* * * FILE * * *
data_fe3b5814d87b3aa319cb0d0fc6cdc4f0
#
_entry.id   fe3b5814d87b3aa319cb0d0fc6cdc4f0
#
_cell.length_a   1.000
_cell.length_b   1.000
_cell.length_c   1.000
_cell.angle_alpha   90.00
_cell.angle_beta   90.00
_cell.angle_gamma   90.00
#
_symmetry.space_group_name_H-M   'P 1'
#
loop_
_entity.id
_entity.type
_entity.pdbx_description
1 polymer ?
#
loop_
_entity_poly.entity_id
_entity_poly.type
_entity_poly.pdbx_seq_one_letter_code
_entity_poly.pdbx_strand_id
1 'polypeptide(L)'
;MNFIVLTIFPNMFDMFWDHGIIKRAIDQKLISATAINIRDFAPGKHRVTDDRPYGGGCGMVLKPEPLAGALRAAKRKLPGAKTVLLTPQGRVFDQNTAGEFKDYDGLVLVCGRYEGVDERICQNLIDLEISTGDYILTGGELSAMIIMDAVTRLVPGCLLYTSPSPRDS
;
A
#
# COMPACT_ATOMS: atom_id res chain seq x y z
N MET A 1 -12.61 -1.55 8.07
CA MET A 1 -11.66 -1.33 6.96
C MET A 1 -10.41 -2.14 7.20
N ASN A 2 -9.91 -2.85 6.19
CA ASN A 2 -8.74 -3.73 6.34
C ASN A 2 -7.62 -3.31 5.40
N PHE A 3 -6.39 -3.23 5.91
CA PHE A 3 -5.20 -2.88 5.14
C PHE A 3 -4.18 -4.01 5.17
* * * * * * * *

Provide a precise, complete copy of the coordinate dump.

data_fe3b5814d87b3aa319cb0d0fc6cdc4f0
#
_entry.id   fe3b5814d87b3aa319cb0d0fc6cdc4f0
#
_cell.length_a   1.000
_cell.length_b   1.000
_cell.length_c   1.000
_cell.angle_alpha   90.00
_cell.angle_beta   90.00
_cell.angle_gamma   90.00
#
_symmetry.space_group_name_H-M   'P 1'
#
loop_
_entity.id
_entity.type
_entity.pdbx_description
1 polymer ?
#
loop_
_entity_poly.entity_id
_entity_poly.type
_entity_poly.pdbx_seq_one_letter_code
_entity_poly.pdbx_strand_id
1 'polypeptide(L)'
;MNFIVLTIFPNMFDMFWDHGIIKRAIDQKLISATAINIRDFAPGKHRVTDDRPYGGGCGMVLKPEPLAGALRAAKRKLPGAKTVLLTPQGRVFDQNTAGEFKDYDGLVLVCGRYEGVDERICQNLIDLEISTGDYILTGGELSAMIIMDAVTRLVPGCLLYTSPSPRDS
;
A
#
# COMPACT_ATOMS: atom_id res chain seq x y z
N MET A 1 -12.61 -1.55 8.07
CA MET A 1 -11.66 -1.33 6.96
C MET A 1 -10.41 -2.14 7.20
N ASN A 2 -9.91 -2.85 6.19
CA ASN A 2 -8.74 -3.73 6.34
C ASN A 2 -7.62 -3.31 5.40
N PHE A 3 -6.39 -3.23 5.91
CA PHE A 3 -5.20 -2.88 5.14
C PHE A 3 -4.18 -4.01 5.17